- Yet another reason for low inventory is that new construction is not keeping up with demand. The number of new home starts in Montgomery County declined 13 percent from 2017 – 2018.
- Low inventory has driven up the price of homes, at the same time that buyers have become increasingly price-sensitive, not wanting to overpay for their purchase.
- From 2017 to 2018, the median home price in Bethesda rose .9 percent, from $857,000 to $865,000.
What the December 2019 Housing Market Was Like in Bethesda Maryland
In December 2019, closed home sales and pending home sales were up in Montgomery County, compared to the previous year. Details include:
- 930 home sales in November, up 15.5 percent from November 2018.
- 985 pending sales for the month — a 17 percent increase over the same time last year and a 3 percent increase over the five-year average.
- Increases were seen in sales of all home types in November, with single-family detached homes up 14.4 percent, single-family attached townhouses up 23.8 percent, and condominiums up 10.4 percent.
- In spite of the increase in home sales, the median price on those sales fell.
- In November, there were 1,842 active home listings in Montgomery County, which was down more than 13 percent from November 2018.
Summarizing the Bethesda Housing Market Forecast and What 2020 Has In-Store
Experts surveyed by Zillow are now saying that the U.S. is not going to enter a recession in 2020, contrary to what half of them believed in the summer of 2019, though a third now believe that the economy is going to shrink in 2021. Other highlights of the 2020 Bethesda housing market forecast/predictions include:
- Potential triggers for the economic downturn include ongoing trade volatility, a stock-market retreat from record highs, and a geopolitical flare-up.
- While consumer spending slowed in the summer of 2019, it started to pick up pace in October. Healthy consumer spending is a sign of consumer confidence, a must-have for a flourishing housing market.
- Unemployment is at near-record lows, which helps push wage growth up. The wage growth in the country has been increasing by about 3 percent per year every month since October 2018.
- As it has done since 2016, the square footage of newly built single-family homes will continue to shrink in 2020, going along with the millennial trend for smaller, more affordable, easier to maintain homes as well as a growth in eco-consciousness that has potential buyers questioning the environmental-friendliness of their decisions.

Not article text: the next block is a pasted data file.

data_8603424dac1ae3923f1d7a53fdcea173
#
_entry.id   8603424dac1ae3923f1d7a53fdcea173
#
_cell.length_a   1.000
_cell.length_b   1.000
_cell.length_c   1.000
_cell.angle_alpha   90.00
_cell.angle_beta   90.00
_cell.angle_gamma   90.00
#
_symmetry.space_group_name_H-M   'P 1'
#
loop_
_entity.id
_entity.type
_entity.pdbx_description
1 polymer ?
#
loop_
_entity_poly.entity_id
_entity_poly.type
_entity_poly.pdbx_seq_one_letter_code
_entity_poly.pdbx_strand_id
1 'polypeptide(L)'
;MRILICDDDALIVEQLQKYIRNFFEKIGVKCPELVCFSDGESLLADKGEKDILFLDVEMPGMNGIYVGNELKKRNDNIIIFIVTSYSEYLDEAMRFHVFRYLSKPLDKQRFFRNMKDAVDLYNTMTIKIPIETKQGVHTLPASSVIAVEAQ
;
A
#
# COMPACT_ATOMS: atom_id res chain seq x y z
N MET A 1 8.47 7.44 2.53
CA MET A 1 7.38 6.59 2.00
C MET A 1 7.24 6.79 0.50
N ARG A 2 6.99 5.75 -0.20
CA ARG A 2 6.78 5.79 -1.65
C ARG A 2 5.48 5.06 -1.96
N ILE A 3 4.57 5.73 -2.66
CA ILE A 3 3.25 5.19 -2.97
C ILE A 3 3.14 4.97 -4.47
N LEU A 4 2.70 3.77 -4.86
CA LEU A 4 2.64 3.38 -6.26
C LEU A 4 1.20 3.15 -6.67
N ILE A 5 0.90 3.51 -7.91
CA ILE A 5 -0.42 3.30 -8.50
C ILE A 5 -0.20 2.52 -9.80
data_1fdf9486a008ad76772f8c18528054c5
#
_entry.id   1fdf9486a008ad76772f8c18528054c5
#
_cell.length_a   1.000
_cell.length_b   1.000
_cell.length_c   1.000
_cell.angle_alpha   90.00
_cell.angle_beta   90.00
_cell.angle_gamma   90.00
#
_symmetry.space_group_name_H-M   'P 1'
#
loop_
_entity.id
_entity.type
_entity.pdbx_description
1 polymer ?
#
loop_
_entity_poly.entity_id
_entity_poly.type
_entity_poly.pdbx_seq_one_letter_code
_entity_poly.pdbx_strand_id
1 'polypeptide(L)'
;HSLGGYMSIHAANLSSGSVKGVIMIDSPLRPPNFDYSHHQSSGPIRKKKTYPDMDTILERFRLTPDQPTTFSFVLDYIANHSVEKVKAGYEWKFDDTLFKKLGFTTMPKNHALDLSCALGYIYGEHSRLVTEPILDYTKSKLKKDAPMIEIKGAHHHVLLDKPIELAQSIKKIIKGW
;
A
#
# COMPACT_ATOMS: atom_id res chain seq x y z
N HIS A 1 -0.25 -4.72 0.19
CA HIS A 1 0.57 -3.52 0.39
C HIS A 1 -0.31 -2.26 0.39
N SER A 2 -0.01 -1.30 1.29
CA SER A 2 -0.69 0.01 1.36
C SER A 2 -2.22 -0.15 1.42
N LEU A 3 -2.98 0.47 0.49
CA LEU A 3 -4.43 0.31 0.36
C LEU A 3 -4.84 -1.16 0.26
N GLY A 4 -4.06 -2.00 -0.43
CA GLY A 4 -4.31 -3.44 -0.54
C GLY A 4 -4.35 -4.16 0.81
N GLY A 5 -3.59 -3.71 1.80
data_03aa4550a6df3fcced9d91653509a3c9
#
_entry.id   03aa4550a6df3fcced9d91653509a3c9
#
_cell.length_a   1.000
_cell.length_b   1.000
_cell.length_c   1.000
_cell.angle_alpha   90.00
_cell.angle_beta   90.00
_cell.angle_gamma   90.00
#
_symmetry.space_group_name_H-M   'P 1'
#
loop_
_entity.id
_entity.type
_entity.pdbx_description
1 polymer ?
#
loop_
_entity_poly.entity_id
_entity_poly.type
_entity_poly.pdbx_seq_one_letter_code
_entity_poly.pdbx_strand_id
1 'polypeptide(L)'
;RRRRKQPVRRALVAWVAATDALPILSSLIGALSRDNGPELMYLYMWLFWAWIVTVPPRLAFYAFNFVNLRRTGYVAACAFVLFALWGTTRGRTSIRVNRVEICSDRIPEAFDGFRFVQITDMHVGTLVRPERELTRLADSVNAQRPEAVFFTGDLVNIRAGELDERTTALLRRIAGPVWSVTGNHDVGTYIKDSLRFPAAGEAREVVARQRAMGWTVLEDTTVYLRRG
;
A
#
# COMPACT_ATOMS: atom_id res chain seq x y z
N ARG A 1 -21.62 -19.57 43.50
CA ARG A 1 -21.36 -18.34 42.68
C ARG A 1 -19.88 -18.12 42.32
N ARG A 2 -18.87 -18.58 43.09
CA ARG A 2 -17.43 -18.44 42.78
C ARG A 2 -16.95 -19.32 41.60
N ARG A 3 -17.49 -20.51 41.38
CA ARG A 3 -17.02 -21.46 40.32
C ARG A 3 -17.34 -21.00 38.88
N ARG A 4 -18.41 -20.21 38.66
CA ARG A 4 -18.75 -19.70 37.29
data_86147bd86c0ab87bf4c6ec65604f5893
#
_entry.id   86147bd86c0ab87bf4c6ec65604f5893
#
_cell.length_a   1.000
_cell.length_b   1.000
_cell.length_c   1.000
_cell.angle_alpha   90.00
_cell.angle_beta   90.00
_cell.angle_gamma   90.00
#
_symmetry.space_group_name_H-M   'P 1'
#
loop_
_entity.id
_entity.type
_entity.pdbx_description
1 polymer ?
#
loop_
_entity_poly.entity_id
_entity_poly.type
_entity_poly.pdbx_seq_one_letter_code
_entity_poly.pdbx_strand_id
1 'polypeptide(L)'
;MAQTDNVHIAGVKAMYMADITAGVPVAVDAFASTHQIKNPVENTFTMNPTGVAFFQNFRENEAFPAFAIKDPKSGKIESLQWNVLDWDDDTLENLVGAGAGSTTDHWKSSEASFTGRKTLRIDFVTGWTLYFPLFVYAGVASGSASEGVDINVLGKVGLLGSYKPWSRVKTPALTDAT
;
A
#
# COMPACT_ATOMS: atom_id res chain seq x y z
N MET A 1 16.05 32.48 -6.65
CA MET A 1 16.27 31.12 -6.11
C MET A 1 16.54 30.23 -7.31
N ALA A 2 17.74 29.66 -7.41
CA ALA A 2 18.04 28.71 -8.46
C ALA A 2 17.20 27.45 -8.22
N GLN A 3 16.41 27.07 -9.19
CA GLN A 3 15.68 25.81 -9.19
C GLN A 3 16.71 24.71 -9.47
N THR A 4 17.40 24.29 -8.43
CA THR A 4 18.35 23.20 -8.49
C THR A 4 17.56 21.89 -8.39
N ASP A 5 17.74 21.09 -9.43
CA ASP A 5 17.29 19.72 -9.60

- In spite of the shrinking size of single-family homes, they’re still about a third larger than they were thirty years ago.
- There is a shortage of land in desirable areas upon which to build new homes.
- It isn’t just the millennials who are seeking smaller, more accessible, more convenient homes. About half of the buyers for new construction are over 40.
- Prices for building material and competition for skilled labor have both increased and have partnered to further increase the cost of new construction.
- The median home value in the U.S. is expected to increase by close to 3 percent in 2020 over 2019. The prediction for 2019 was a growth of 3.6 percent at the end of 2018.
- Rents on single-family homes have been rising since June and are expected to do so until the spring of 2020 before falling about 2 percent by the end of the year.
- If mortgage interest rates stay low, it will encourage more renters to turn to homeownership, which will keep housing demand high.
- In 2010, during the housing crash, home sales bottomed out. They didn’t reach 5 million again until 2014. In December of 2018, after several years of climbing, sales retreated back to 5 million. In 2019, home value growth softened, but low mortgage rates were back, erasing the available inventory that places like Bethesda were accumulating. In 2020, home sales are predicted to climb slowly, bolstered by builder confidence. Builders are promising smaller homes at more attractive prices, which will renew consumer interest in new construction.